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The Policy Adopted Towards The Aborigines In Australia In The Nineteenth And Twentieth Centuries Can Only Be Described As 'genocidal', Discuss

3113 words - 13 pages

The policy adopted towards the Aborigines in Australia in the nineteenth and twentieth centuries can only be described as 'genocidal', DiscussIn the study of Australian history, the policies adopted towards the Aborigines in the nineteenth and twentieth centuries, is arguably the most controversial area to date. In the current climate of heat in Aboriginal affairs, 'genocide' is a word, which is mostly avoided by historians of both, black and white origin. This can be explained on two fronts. First of all, the definition of genocide is open to debate. Historians are divided over the current international legal definition offered by the United Nations. Secondly, the traditional views of ...view middle of the document...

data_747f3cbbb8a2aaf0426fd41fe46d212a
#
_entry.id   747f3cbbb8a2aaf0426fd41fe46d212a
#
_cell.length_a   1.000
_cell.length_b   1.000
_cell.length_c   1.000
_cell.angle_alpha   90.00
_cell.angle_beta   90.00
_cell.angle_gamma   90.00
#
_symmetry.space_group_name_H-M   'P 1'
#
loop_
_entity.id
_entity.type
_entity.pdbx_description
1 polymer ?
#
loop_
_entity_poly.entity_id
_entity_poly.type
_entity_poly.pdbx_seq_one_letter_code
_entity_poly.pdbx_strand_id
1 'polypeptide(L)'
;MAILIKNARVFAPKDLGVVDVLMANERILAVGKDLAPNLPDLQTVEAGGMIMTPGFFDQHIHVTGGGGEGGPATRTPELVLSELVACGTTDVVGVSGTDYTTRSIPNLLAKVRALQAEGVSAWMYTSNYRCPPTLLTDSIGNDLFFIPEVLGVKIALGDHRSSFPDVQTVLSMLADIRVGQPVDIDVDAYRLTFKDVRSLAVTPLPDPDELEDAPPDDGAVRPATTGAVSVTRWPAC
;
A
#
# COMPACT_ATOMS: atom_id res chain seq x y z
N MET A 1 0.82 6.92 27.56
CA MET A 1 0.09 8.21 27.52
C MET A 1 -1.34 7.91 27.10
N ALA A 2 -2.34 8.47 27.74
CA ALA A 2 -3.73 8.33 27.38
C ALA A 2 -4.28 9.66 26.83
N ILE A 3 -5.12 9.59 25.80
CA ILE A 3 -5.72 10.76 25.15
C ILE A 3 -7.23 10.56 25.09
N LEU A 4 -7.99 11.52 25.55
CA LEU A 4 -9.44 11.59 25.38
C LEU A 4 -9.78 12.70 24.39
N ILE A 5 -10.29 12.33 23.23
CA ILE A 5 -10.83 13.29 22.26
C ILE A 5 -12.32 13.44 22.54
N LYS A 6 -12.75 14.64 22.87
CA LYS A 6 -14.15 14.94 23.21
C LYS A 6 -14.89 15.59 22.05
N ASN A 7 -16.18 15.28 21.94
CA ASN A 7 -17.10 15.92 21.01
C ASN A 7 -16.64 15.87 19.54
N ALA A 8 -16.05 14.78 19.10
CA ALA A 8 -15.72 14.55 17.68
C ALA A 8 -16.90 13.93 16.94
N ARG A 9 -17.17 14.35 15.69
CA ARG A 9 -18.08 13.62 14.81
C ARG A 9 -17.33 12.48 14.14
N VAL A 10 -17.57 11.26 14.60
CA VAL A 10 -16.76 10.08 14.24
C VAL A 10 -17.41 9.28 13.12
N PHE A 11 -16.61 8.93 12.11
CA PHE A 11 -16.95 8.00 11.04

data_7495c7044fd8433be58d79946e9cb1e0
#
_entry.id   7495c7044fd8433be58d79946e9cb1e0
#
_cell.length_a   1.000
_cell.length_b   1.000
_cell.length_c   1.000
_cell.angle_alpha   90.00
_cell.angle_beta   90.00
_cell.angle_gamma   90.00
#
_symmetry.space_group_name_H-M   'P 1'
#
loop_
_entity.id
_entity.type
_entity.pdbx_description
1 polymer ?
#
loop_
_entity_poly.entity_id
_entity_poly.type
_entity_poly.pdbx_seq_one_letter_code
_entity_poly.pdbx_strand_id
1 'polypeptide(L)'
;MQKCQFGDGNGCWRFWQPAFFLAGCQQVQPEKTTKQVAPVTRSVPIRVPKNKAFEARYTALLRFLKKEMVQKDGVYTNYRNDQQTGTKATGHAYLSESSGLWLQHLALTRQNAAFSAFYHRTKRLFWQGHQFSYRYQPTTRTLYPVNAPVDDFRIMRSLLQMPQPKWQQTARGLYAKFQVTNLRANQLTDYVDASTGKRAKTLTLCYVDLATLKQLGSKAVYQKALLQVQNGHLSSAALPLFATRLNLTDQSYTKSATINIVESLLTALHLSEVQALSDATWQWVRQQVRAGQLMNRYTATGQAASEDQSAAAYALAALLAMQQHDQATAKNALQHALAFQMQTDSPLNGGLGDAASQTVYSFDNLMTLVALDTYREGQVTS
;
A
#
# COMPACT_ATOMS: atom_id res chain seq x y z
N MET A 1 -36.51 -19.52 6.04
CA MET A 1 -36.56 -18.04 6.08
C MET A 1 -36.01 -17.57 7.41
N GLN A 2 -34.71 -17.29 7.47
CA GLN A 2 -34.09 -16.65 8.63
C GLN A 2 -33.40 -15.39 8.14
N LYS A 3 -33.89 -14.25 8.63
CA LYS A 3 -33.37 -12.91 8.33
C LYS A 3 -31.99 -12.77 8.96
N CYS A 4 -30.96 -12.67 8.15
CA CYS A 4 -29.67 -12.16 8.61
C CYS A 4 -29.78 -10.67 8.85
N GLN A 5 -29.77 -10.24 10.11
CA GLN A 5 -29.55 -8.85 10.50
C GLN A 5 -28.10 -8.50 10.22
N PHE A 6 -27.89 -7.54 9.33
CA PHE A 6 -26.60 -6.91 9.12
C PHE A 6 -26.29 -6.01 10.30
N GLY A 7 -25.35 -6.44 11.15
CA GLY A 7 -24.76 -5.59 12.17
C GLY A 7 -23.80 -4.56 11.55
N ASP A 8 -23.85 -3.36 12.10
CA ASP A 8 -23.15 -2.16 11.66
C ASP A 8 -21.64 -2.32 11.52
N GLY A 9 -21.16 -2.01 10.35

The definition offered by the United Nations has caused widespread debate between Historians. Through the work of Helen Fein we can summarize two problems repeatedly noted by critics of the convention. The first is the gap in groups covered. The convention has been repeatedly criticized for the omission of political groups and social classes as target groups. Fein points out that critics such as Drost believed that everyone belonged to a group either by birth or from choice. The convention left a wide loophole open for any government to escape the human duties under the convention by putting genocide into practice under the cover of executive measures against political or other groups for reasons of security. The second problem outlined by Fein was the ambiguity of intent to destroy. According to the United Nations definition if there is no 'intent to destroy' then there can be no case for genocide. Fein states that critics such as Barta believe genocide should not only be defined as an action designed to kill off a group, but also regardless of intention, actions that have the effect of killing off a group. Barta argued that if we only place emphasis on intensions to kill we devalue all other concepts of less planned destruction, even if the effects are the same .Despite the critical analysis by some historians of the United Nations definition and also the proposal of new improved variations of the term 'genocide' which could include wider ranging target groups and also take the emphasis away from intent and also include unintentional causes, The United Nations model should be adhered to. In the case of Drost's criticisms, there are wide ranging problems in selecting criteria for determining what constitutes as a political group. Furthermore the right for a state to protect itself could be weakened by inclusion of political groups. In reply to Barta's criticism of 'intent', the definition of genocide would become extremely wide-ranging if many of the unintentional aspects were included. Its for these reasons that we should stick with the United Nations model in the case of the policies adopted towards the Aborigines in Australia in the nineteenth and twentieth century's. Furthermore I feel that if we are to attempt to define a certain area of history with a legal term such as genocide, then we should stick to the current legal criteria.In the case of Australia, historians are in agreement over one major aspect; the landing of the first fleet on Botany Bay on 26th January 1788 and the creation of Britain's new convict colony was the beginning of the decline in the aboriginal population . It is argued that their could have been up one million aborigines living throughout Australia on the arrival of the British fleet, though around two hundred thousand is the more widely accepted number . Nevertheless this figure was to be extremely decimated and in the extreme case of Tasmania, a whole race of aborigines was wiped out . The main threats to...

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